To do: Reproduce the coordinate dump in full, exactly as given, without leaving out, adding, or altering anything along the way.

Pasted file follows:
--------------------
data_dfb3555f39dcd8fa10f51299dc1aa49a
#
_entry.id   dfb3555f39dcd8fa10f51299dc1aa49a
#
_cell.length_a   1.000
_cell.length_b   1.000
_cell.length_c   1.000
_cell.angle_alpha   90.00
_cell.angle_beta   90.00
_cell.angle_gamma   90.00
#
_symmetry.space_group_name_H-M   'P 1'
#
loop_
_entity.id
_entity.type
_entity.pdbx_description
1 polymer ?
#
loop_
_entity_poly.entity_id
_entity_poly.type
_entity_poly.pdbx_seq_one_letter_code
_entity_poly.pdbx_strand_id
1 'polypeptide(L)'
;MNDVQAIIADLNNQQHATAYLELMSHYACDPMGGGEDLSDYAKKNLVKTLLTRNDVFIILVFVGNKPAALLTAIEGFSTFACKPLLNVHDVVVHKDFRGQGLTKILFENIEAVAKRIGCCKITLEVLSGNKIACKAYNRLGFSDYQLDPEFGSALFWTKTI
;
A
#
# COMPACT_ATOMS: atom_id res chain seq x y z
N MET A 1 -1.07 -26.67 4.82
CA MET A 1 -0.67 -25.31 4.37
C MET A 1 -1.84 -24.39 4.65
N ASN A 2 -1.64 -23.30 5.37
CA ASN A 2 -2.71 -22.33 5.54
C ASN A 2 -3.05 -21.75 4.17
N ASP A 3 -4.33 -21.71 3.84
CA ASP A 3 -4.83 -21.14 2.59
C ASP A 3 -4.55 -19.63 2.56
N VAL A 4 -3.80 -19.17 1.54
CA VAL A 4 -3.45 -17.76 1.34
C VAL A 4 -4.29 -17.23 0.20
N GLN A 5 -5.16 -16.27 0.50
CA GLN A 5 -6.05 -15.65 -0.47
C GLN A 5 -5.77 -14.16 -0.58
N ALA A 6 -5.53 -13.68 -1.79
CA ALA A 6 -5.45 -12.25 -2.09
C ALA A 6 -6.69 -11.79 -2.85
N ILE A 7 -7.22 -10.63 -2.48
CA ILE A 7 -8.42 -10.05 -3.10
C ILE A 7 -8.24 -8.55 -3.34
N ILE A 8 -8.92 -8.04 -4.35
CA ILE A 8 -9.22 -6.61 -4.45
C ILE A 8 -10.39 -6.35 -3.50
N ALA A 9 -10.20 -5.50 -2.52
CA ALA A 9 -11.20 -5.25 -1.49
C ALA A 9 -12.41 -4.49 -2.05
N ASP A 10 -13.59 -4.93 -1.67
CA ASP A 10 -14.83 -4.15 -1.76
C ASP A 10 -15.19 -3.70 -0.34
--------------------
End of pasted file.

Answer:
data_dfb3555f39dcd8fa10f51299dc1aa49a
#
_entry.id   dfb3555f39dcd8fa10f51299dc1aa49a
#
_cell.length_a   1.000
_cell.length_b   1.000
_cell.length_c   1.000
_cell.angle_alpha   90.00
_cell.angle_beta   90.00
_cell.angle_gamma   90.00
#
_symmetry.space_group_name_H-M   'P 1'
#
loop_
_entity.id
_entity.type
_entity.pdbx_description
1 polymer ?
#
loop_
_entity_poly.entity_id
_entity_poly.type
_entity_poly.pdbx_seq_one_letter_code
_entity_poly.pdbx_strand_id
1 'polypeptide(L)'
;MNDVQAIIADLNNQQHATAYLELMSHYACDPMGGGEDLSDYAKKNLVKTLLTRNDVFIILVFVGNKPAALLTAIEGFSTFACKPLLNVHDVVVHKDFRGQGLTKILFENIEAVAKRIGCCKITLEVLSGNKIACKAYNRLGFSDYQLDPEFGSALFWTKTI
;
A
#
# COMPACT_ATOMS: atom_id res chain seq x y z
N MET A 1 -1.07 -26.67 4.82
CA MET A 1 -0.67 -25.31 4.37
C MET A 1 -1.84 -24.39 4.65
N ASN A 2 -1.64 -23.30 5.37
CA ASN A 2 -2.71 -22.33 5.54
C ASN A 2 -3.05 -21.75 4.17
N ASP A 3 -4.33 -21.71 3.84
CA ASP A 3 -4.83 -21.14 2.59
C ASP A 3 -4.55 -19.63 2.56
N VAL A 4 -3.80 -19.17 1.54
CA VAL A 4 -3.45 -17.76 1.34
C VAL A 4 -4.29 -17.23 0.20
N GLN A 5 -5.16 -16.27 0.50
CA GLN A 5 -6.05 -15.65 -0.47
C GLN A 5 -5.77 -14.16 -0.58
N ALA A 6 -5.53 -13.68 -1.79
CA ALA A 6 -5.45 -12.25 -2.09
C ALA A 6 -6.69 -11.79 -2.85
N ILE A 7 -7.22 -10.63 -2.48
CA ILE A 7 -8.42 -10.05 -3.10
C ILE A 7 -8.24 -8.55 -3.34
N ILE A 8 -8.92 -8.04 -4.35
CA ILE A 8 -9.22 -6.61 -4.45
C ILE A 8 -10.39 -6.35 -3.50
N ALA A 9 -10.20 -5.50 -2.52
CA ALA A 9 -11.20 -5.25 -1.49
C ALA A 9 -12.41 -4.49 -2.05
N ASP A 10 -13.59 -4.93 -1.67
CA ASP A 10 -14.83 -4.15 -1.76
C ASP A 10 -15.19 -3.70 -0.34